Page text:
Une réaction à l’édito de Riss publié en anglais: How did we end up here?
Take the local baker, who has just bought the nearby bakery and replaced the old, recently-retired guy, he makes good croissants. He’s likeable and always has a ready smile for all his customers. He’s completely integrated into the neighbourhood already. Neither his long beard nor the little prayer-bruise on his forehead (indicative of his great piety) bother his clientele. They are too busy lapping up his lunchtime sandwiches. Those he sells are fabulous, though from now on there’s no more ham nor bacon. Which is no big deal because there are plenty of other options on offer - tuna, chicken and all the trimmings. So, it would be silly to grumble or kick up a fuss in that much-loved boulangerie. We’ll get used to it easily enough. As Tariq Ramadan helpfully instructs us, we’ll adapt. And thus the baker’s role is done.
Teju Cole - Charlie Hebdo was given last year’s PEN/James and Toni...
Historical analogy can be tiresome and too easy, but sometimes it’s the sharpest thinking tool around. Reading this extraordinary editorial by Charlie, it’s hard not to recall the vicious development of “the Jewish question” in Europe and the horrifying persecution it resulted in. Charlie’s logic is frighteningly similar: that there are no innocent Muslims, that “something must be done” about these people, regardless of their likeability, their peacefulness, or their personal repudiation of violence. Such categorization of an entire community as an insidious poison is a move we have seen before.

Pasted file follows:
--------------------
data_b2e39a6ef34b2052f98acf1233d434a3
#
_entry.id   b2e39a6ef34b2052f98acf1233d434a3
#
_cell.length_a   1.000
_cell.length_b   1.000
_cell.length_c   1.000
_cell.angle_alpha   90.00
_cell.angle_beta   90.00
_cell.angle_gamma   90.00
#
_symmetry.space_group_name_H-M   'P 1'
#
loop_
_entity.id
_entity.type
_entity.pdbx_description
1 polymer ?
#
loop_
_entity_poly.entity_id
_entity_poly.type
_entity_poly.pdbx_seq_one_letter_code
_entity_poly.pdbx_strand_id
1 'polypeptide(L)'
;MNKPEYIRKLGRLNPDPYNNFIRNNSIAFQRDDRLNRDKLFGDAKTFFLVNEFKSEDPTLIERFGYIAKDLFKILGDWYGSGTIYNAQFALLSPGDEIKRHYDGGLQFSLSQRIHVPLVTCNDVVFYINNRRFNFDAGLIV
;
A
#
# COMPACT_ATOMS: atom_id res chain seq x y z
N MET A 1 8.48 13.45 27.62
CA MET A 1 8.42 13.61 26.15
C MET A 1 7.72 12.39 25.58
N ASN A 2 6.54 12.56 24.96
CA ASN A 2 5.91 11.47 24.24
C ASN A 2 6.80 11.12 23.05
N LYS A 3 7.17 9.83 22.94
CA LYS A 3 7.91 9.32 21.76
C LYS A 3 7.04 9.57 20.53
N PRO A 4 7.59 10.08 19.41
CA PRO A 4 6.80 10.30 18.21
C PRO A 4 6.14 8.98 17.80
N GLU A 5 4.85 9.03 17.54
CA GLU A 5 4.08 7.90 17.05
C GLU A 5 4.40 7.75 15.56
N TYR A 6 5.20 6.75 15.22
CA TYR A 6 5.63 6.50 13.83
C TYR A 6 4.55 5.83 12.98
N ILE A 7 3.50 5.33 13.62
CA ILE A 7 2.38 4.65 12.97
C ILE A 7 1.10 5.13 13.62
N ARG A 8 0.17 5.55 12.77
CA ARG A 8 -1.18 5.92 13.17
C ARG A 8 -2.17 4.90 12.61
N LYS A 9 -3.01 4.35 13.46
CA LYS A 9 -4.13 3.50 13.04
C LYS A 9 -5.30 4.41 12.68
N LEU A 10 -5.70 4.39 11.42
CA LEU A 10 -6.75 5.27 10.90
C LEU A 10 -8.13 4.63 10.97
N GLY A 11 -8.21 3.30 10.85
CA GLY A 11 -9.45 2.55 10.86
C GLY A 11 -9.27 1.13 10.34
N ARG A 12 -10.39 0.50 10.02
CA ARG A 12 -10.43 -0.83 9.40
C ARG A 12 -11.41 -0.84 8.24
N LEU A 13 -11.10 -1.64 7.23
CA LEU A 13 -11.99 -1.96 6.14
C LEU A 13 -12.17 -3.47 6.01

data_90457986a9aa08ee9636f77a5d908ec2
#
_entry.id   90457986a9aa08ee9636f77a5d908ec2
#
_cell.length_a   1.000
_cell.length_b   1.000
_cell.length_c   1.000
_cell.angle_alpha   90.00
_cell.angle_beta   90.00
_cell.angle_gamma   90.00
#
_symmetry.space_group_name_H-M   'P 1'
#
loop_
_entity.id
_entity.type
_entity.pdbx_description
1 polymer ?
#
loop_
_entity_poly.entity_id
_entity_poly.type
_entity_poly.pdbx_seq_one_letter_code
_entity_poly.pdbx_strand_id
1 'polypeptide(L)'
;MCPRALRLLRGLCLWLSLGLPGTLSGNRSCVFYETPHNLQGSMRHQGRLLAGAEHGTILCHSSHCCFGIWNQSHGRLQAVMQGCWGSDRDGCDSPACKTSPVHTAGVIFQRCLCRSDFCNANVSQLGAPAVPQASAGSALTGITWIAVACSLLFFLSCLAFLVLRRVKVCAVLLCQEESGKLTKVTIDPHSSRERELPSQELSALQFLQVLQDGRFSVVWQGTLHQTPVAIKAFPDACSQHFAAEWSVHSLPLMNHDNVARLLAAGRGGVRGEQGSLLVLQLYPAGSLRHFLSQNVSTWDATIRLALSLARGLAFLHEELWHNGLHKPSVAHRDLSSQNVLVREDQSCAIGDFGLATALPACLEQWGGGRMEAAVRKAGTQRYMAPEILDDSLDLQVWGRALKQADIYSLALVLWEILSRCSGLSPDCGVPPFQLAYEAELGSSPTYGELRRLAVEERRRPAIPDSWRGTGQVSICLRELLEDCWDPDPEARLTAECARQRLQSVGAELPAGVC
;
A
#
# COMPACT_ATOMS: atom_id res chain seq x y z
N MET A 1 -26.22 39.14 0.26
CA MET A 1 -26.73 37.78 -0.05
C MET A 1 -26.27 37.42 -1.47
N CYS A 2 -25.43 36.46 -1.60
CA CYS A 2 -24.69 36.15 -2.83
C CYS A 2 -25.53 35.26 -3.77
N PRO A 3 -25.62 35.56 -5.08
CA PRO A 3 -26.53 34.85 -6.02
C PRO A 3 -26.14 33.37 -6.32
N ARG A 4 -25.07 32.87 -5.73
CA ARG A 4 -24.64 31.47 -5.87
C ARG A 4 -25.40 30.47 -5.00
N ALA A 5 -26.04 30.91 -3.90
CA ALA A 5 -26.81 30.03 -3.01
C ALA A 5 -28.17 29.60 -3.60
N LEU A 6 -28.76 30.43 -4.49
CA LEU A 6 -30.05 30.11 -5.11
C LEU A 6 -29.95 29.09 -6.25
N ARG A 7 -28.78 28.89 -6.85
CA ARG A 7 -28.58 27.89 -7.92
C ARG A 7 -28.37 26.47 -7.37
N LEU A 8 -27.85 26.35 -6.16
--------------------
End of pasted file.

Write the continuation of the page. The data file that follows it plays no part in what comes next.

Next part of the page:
Read the piece yourself—don’t just react. Read the piece and think through who you wish to be in relation to the kinds of arguments it presents. If I hadn’t carefully scrutinized the url (and thus confirmed that it really is legit), I’d have thought someone was doing a cruel parody of laïcité. The fact that the essay itself is written in English also indicates very clearly that Charlie is aware of its global audience now, of the bigotry that is increasingly popular here in the US, disguised and undisguised.
Meanwhile, you might remember that SOS Racisme, a French “anti-racist” organization, was brought to New York last year to defend Charlie from accusations of racism. One of the founders of SOS Racisme was Laurence Rossignol, the current French minister for women’s rights. This same Rossignol said last week that women who wear the hijab are like the “nègres américains” (American negroes/ American niggers) who accepted slavery.
So, SOS Racisme gets on stage and, on behalf of PEN, gives an award to Charlie Hebdo, and everybody applauds and congratulates themselves for their fine understanding of satire. The same Charlie, in this new editorial, writes: “From the bakery that forbids you to eat what you like, to the woman who forbids you to admit that you are troubled by her veil, we are submerged in guilt for permitting ourselves such thoughts.”
What thoughts? The wish to discriminate freely against Muslims without having to be called out on it. The freedom to draw everyone who is Muslim, or comes from a Muslim family, or is connected to North Africa, or “looks” Arab, into one big universal blood guilt that makes them literally responsible for the horrors perpetrated by a few maniacs. The desire to have this hatefulness lauded as courage.
(On en est où du débat «Mais non Charlie ils sont pas islamophobes»?)
(via Angry Arab)